Reviews in Fish Biology and Fisheries

, Volume 20, Issue 2, pp 219–237 | Cite as

Population viability analysis of the Danube sturgeon populations in a Vortex simulation model

  • I. JarićEmail author
  • T. Ebenhard
  • M. Lenhardt
Research Paper


Populations of six sturgeon species in the Danube River (beluga, Russian sturgeon, stellate sturgeon, sterlet, ship sturgeon and Atlantic sturgeon) have experienced severe decline during the last several decades, mostly due to the unsustainable fishery, river fragmentation and water pollution. Present lack of knowledge on basic sturgeon demography, life history and relative effects of different negative factors is further hindering implementation of efficient policy and management measures. In the present study, population viability analysis in a Vortex simulation model has been conducted in order to assess the state of the six Danube sturgeon species, their future risk of extinction and to determine the most suitable conservation and management measures. Population viability analysis has revealed a large sensitivity of the Danube sturgeon populations to changes in the natural mortality, fecundity, age at maturity and spawning frequency. It was also confirmed that the sturgeons are highly susceptible to even moderate levels of commercial fishery, and that their recovery is a multi-decadal affair. Stocking with adult individuals was shown to produce considerably greater effect on population persistence than stocking with juveniles, but the latter approach is probably still preferable since it avoids many inherent problems of aquaculture cultivation. This study represents the first population viability analysis of the Danube sturgeons.


Acipenser Huso PVA Extinction risk Life history Modelling 



This study represents a part of activities within the Project No. 143045, funded by Ministry of Science of Republic Serbia, as well as within the Master Programme in Management of Biological Diversity, organized by the Swedish Biodiversity Centre (CBM) and funded by the Swedish International Development Cooperation Agency (Sida). The authors would like to thank Dr Neculai Patriche, Dr Jorga Valentin, Dr Radu Suciu, Dr Ion Navodaru, Dr Milen Vassilev, Dr Tania Hubenova, Dr Ivan Dobrovolov, Dr Angel Tsekov and Dr Patrick Williot for their help in resolving different questions of sturgeon life history, as well as two anonymous reviewers for providing helpful comments and suggestions.

Supplementary material

11160_2009_9151_MOESM1_ESM.pdf (387 kb)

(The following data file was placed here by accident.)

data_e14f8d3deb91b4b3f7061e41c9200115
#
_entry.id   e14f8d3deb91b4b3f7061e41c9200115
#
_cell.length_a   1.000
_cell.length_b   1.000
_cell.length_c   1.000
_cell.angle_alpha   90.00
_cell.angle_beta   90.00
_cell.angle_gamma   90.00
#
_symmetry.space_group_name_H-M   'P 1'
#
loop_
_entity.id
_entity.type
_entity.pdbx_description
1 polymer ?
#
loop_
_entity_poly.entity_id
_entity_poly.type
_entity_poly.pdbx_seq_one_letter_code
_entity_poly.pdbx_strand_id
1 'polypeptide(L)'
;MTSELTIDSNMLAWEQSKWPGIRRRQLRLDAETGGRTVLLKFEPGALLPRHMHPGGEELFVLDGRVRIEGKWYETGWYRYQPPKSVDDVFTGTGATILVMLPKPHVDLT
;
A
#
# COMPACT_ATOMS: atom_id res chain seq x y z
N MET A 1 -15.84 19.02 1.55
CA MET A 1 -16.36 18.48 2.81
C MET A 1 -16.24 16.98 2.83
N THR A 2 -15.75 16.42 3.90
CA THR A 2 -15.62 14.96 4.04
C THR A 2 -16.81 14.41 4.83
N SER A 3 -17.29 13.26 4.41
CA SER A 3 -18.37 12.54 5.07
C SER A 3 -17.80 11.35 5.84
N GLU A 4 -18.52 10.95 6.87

(PDF 387 kb)


  1. Akçakaya HR (2000) Population viability analyses with demographically and spatially structured models. Ecol Bull 48:23–38Google Scholar
  2. Akçakaya HR, Sjögren-Gulve P (2000) Population viability analyses in conservation planning: an overview. Ecol Bull 49:9–21Google Scholar
  3. Bacalbasa-Dobrovici N, Patriche N (1999) Environmental studies and recovery actions for sturgeons in the Lower Danube River system. J Appl Ichthyol 15:114–115CrossRefGoogle Scholar
  4. Bajer PG, Wildhaber ML (2007) Population viability analysis of Lower Missouri River shovelnose sturgeon with initial application to the pallid sturgeon. J Appl Ichthyol 23:457–464CrossRefGoogle Scholar
  5. Balnath C, Gessner J, Rosenthal H (2008) Sturgeon conservation and aquaculture. XXXII scientific conference on fisheries and aquaculture. In: Proceedings of the international workshop on sturgeon conservation and breeding, Szarvas, Hungary, 15–16 May 2008. Available via Accessed 15 Apr 2009
  6. Beamesderfer RCP, Rein TA, Nigro AA (1995) Differences in the dynamics and potential production of impounded and unimpounded white sturgeon populations in the Lower Columbia River. Trans Am Fish Soc 124:857–872CrossRefGoogle Scholar
  7. Beamesderfer RCP, Simpson ML, Kopp GJ (2007) Use of life history information in a population model for Sacramento green sturgeon. Environ Biol Fish 79:315–337CrossRefGoogle Scholar
  8. Beissinger SR (2002) Population viability analysis: past, present, future. In: Beissinger R, McCullough DR (eds) Population viability analysis. The University of Chicago Press, Chicago, pp 5–17Google Scholar
  9. Beissinger SR, Westphal MI (1998) On the use of demographic models of population viability in endangered species management. J Wildl Manage 62(3):821–841CrossRefGoogle Scholar
  10. Bemis WE, Findeis EK, Grande L (1997) An overview of Acipenseriformes. Environ Biol Fish 48:25–71CrossRefGoogle Scholar
  11. Birstein VJ, Bemis WE, Waldman JR (1997) The threatened status of acipenseriform species: a summary. Environ Biol Fish 48:427–435CrossRefGoogle Scholar